Toccoa Approves Yard Sale Ordinance After Changes
Toccoa City Commissioners enact a yard sale ordinance, but not before making some changes to the initial proposal.
Monday, Toccoa City Commissioners unanimously approved a yard sale ordinance.
However, it is not the same ordinance that commissioners first looked at last month.
The ordinance approved Monday still limits yard sales to property where there is a house, apartment, or other structure utilized primarily for residential purposes and prohibits yard sales on vacant lots, lots with vacant houses, and lots where there is a structure used mainly for any use other than residential purposes, like commercial properties.
However, the ordinance does not limit the number of yard sales a city resident can have at his or her home and it does not require a city resident to obtain a permit before having a yard sale.
That is after city commissioners agreed to remove those requirements from the ordinance.
Toccoa City Commissioner Gail Fry said the change comes after receiving feedback on the proposed ordinance from the public.
“The main bone of contention with everybody does seem to be the commercial properties on Big A Road and Currahee (Street),” said Fry. “We had people call and say ‘This lady next door to me is having a yard sale every week. She has one every day.’ That is why we talked about initially (limiting yard sales to) four times a year and all that, but listening to people right now, if it is okay, right now we can just address commercial properties.”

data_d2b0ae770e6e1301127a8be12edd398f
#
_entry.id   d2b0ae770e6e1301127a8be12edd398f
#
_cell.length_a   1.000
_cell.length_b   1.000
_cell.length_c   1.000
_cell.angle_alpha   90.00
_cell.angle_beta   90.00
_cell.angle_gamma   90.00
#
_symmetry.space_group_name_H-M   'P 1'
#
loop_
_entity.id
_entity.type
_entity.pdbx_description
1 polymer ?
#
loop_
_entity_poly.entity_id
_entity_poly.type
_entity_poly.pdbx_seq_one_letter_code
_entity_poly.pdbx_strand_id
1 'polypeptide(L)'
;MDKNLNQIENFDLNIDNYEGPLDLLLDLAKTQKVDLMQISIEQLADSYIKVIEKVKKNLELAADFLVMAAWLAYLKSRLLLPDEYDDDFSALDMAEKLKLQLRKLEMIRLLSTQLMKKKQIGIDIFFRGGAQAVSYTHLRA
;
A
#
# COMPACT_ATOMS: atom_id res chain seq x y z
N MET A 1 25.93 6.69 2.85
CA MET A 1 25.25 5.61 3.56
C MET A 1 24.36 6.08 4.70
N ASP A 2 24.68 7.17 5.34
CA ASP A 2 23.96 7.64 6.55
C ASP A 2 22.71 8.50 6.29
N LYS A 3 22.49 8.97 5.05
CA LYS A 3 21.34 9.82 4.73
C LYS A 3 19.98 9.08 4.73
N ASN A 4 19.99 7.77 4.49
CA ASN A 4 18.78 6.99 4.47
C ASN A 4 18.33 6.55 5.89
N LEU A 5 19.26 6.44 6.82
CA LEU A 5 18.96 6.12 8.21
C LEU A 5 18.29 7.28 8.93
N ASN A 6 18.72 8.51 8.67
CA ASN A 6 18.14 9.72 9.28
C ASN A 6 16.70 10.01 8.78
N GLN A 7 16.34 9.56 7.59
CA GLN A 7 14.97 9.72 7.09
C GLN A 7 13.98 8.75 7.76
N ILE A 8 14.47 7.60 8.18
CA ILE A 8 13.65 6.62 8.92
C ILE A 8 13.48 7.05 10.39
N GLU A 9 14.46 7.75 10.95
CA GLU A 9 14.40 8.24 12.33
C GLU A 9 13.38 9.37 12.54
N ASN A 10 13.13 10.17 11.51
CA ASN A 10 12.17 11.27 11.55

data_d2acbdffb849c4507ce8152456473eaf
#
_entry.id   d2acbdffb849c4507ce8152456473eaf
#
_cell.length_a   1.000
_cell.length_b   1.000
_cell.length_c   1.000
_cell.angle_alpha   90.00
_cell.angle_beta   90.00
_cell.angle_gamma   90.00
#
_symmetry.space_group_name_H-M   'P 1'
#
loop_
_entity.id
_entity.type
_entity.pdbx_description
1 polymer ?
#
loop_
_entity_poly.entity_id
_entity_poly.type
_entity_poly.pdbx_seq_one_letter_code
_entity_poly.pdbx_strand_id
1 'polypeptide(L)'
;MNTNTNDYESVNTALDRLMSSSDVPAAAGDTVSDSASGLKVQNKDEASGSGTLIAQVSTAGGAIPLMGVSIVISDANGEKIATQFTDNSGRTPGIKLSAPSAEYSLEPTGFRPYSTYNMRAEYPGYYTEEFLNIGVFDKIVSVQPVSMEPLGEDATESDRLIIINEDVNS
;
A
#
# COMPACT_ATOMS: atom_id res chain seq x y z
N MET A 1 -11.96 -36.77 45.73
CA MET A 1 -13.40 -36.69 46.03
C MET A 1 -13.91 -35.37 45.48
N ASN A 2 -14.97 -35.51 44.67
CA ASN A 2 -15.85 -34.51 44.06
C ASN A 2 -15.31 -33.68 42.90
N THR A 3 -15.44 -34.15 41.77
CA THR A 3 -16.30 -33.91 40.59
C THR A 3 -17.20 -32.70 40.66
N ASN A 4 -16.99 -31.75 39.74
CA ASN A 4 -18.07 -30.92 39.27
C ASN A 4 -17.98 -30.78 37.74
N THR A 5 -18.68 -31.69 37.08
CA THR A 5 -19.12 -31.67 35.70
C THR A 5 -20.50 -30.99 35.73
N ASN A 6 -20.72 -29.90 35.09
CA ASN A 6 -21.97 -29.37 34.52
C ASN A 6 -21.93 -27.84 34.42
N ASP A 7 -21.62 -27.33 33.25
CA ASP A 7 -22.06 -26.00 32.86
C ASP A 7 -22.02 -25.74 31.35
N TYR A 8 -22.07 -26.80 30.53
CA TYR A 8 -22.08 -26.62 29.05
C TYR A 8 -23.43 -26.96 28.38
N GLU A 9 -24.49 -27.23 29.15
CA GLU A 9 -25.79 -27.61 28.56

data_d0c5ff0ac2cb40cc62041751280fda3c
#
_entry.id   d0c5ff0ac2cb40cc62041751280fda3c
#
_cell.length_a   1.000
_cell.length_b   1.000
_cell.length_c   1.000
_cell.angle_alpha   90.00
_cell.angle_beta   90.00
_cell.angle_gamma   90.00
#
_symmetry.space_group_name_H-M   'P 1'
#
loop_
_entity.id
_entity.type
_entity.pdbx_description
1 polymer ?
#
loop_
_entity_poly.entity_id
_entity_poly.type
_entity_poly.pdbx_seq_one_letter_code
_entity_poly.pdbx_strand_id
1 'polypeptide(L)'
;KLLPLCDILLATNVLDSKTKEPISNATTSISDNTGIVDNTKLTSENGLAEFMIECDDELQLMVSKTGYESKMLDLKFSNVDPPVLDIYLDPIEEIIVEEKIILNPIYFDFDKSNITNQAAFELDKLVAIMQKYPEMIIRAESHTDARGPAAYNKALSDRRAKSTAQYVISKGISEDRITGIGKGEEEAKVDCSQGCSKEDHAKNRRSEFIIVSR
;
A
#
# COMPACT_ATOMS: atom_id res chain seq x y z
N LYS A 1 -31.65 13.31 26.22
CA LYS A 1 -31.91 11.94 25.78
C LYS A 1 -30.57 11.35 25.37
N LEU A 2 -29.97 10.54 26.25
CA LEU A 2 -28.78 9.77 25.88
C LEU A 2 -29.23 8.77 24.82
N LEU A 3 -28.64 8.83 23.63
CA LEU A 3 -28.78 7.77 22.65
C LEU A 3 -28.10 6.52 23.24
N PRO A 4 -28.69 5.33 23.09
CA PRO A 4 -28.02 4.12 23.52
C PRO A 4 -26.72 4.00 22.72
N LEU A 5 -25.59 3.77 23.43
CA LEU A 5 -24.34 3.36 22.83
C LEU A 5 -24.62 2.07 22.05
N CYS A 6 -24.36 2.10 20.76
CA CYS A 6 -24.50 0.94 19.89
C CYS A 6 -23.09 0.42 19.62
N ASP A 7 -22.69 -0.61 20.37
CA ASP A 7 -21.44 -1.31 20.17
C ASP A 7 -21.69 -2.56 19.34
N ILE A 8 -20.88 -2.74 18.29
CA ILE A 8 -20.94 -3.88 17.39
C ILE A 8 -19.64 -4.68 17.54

Other commissioners said they feel the change to the ordinance represents a good compromise.
“I am pleased that this particular ordinance has taken out residential requirements,” said City Commissioner Terry Carter. “I think we can all agree that our main concerns were what was happening, that developed up and down Big A Road and commercial areas. I think this adequately addresses that without reaching too far into residential sections.”
The ordinance also still includes an exception for religious and charitable 501c3, non-profit organizations. They can have yard sales on the property of the organization or at any other locations within the city with the expressed written consent of the owner of the property where the yard sale is being conducted.
Commissioners did add language stating that any yard sale signs must have the responsible person’s name and phone number on the back of the sign and states signs must be removed within 24 hours after the conclusion of the yard sale.
In addition, the ordinance does prohibit individuals or others from engaging in the business of promoting or conducting yard sales for others for a fee or other consideration.
It also states that no yard sale shall be held on premises other than that of at least one of the persons conducting the yard sale except with the express written consent of the owner of the premises where the yard sale is being conducted.
Finally, the ordinance states no merchandise shall be purchased in anticipation of resale at a yard sale.
The ordinance takes effect immediately after city commissioners waived a second reading of the ordinance.
However, city commissioners agreed to allow a grace period until August 1 during which there would be no fines or penalties for violating the ordinance.
At this time, the yard sale ordinance at this time does not spell out what the penalties will be for violation.